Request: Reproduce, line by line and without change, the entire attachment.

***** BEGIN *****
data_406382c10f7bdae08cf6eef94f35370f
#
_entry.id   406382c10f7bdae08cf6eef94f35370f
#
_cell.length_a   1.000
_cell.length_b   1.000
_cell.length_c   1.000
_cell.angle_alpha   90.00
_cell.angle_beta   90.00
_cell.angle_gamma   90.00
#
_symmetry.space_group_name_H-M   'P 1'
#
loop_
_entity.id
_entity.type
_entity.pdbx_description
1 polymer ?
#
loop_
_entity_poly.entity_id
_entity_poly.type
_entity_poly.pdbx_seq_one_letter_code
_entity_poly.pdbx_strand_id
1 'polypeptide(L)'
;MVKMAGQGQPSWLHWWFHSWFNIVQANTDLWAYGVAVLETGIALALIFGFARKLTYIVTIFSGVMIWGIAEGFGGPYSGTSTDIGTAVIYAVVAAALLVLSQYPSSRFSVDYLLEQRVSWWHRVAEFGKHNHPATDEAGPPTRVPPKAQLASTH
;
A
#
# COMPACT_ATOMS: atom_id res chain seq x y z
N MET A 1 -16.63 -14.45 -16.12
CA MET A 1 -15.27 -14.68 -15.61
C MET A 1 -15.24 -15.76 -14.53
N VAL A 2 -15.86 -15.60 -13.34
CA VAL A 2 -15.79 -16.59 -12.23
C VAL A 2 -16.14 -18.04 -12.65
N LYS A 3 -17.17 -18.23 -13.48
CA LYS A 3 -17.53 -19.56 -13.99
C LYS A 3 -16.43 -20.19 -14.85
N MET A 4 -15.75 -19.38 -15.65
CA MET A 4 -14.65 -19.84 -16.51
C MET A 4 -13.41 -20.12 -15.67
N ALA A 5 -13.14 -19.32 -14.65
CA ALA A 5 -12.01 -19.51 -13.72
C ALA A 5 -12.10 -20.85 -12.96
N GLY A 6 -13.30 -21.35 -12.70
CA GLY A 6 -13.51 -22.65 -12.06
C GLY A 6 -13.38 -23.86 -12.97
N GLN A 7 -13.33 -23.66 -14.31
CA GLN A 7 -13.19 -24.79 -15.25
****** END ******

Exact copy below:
data_406382c10f7bdae08cf6eef94f35370f
#
_entry.id   406382c10f7bdae08cf6eef94f35370f
#
_cell.length_a   1.000
_cell.length_b   1.000
_cell.length_c   1.000
_cell.angle_alpha   90.00
_cell.angle_beta   90.00
_cell.angle_gamma   90.00
#
_symmetry.space_group_name_H-M   'P 1'
#
loop_
_entity.id
_entity.type
_entity.pdbx_description
1 polymer ?
#
loop_
_entity_poly.entity_id
_entity_poly.type
_entity_poly.pdbx_seq_one_letter_code
_entity_poly.pdbx_strand_id
1 'polypeptide(L)'
;MVKMAGQGQPSWLHWWFHSWFNIVQANTDLWAYGVAVLETGIALALIFGFARKLTYIVTIFSGVMIWGIAEGFGGPYSGTSTDIGTAVIYAVVAAALLVLSQYPSSRFSVDYLLEQRVSWWHRVAEFGKHNHPATDEAGPPTRVPPKAQLASTH
;
A
#
# COMPACT_ATOMS: atom_id res chain seq x y z
N MET A 1 -16.63 -14.45 -16.12
CA MET A 1 -15.27 -14.68 -15.61
C MET A 1 -15.24 -15.76 -14.53
N VAL A 2 -15.86 -15.60 -13.34
CA VAL A 2 -15.79 -16.59 -12.23
C VAL A 2 -16.14 -18.04 -12.65
N LYS A 3 -17.17 -18.23 -13.48
CA LYS A 3 -17.53 -19.56 -13.99
C LYS A 3 -16.43 -20.19 -14.85
N MET A 4 -15.75 -19.38 -15.65
CA MET A 4 -14.65 -19.84 -16.51
C MET A 4 -13.41 -20.12 -15.67
N ALA A 5 -13.14 -19.32 -14.65
CA ALA A 5 -12.01 -19.51 -13.72
C ALA A 5 -12.10 -20.85 -12.96
N GLY A 6 -13.30 -21.35 -12.70
CA GLY A 6 -13.51 -22.65 -12.06
C GLY A 6 -13.38 -23.86 -12.97
N GLN A 7 -13.33 -23.66 -14.31
CA GLN A 7 -13.19 -24.79 -15.25